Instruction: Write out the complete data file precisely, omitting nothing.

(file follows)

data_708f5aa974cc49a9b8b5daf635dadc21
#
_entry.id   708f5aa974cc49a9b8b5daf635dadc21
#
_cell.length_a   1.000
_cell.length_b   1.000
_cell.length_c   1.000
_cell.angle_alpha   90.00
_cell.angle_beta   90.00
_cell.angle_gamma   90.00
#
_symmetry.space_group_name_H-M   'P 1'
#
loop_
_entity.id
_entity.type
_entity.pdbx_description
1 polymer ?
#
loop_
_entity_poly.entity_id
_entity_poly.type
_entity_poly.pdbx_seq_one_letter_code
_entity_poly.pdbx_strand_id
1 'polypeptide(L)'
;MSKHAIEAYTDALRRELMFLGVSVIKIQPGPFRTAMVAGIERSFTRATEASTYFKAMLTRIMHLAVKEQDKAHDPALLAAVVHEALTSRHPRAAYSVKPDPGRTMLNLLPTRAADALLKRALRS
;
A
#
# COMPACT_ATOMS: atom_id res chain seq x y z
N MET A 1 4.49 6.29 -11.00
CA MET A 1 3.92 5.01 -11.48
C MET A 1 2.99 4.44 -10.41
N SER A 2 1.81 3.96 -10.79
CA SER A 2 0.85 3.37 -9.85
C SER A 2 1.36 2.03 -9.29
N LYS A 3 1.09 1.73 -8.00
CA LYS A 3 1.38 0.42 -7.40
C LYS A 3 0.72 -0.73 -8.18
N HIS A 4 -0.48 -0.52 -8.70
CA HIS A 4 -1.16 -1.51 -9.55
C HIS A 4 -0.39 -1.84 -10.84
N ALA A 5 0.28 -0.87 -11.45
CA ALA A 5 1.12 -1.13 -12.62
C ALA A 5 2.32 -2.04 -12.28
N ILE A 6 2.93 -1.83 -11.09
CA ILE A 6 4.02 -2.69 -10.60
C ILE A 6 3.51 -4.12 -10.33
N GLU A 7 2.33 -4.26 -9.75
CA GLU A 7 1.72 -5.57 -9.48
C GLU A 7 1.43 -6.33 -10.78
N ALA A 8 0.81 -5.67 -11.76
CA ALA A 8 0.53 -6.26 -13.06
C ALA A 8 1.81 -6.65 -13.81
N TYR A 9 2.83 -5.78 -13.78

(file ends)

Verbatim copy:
data_708f5aa974cc49a9b8b5daf635dadc21
#
_entry.id   708f5aa974cc49a9b8b5daf635dadc21
#
_cell.length_a   1.000
_cell.length_b   1.000
_cell.length_c   1.000
_cell.angle_alpha   90.00
_cell.angle_beta   90.00
_cell.angle_gamma   90.00
#
_symmetry.space_group_name_H-M   'P 1'
#
loop_
_entity.id
_entity.type
_entity.pdbx_description
1 polymer ?
#
loop_
_entity_poly.entity_id
_entity_poly.type
_entity_poly.pdbx_seq_one_letter_code
_entity_poly.pdbx_strand_id
1 'polypeptide(L)'
;MSKHAIEAYTDALRRELMFLGVSVIKIQPGPFRTAMVAGIERSFTRATEASTYFKAMLTRIMHLAVKEQDKAHDPALLAAVVHEALTSRHPRAAYSVKPDPGRTMLNLLPTRAADALLKRALRS
;
A
#
# COMPACT_ATOMS: atom_id res chain seq x y z
N MET A 1 4.49 6.29 -11.00
CA MET A 1 3.92 5.01 -11.48
C MET A 1 2.99 4.44 -10.41
N SER A 2 1.81 3.96 -10.79
CA SER A 2 0.85 3.37 -9.85
C SER A 2 1.36 2.03 -9.29
N LYS A 3 1.09 1.73 -8.00
CA LYS A 3 1.38 0.42 -7.40
C LYS A 3 0.72 -0.73 -8.18
N HIS A 4 -0.48 -0.52 -8.70
CA HIS A 4 -1.16 -1.51 -9.55
C HIS A 4 -0.39 -1.84 -10.84
N ALA A 5 0.28 -0.87 -11.45
CA ALA A 5 1.12 -1.13 -12.62
C ALA A 5 2.32 -2.04 -12.28
N ILE A 6 2.93 -1.83 -11.09
CA ILE A 6 4.02 -2.69 -10.60
C ILE A 6 3.51 -4.12 -10.33
N GLU A 7 2.33 -4.26 -9.75
CA GLU A 7 1.72 -5.57 -9.48
C GLU A 7 1.43 -6.33 -10.78
N ALA A 8 0.81 -5.67 -11.76
CA ALA A 8 0.53 -6.26 -13.06
C ALA A 8 1.81 -6.65 -13.81
N TYR A 9 2.83 -5.78 -13.78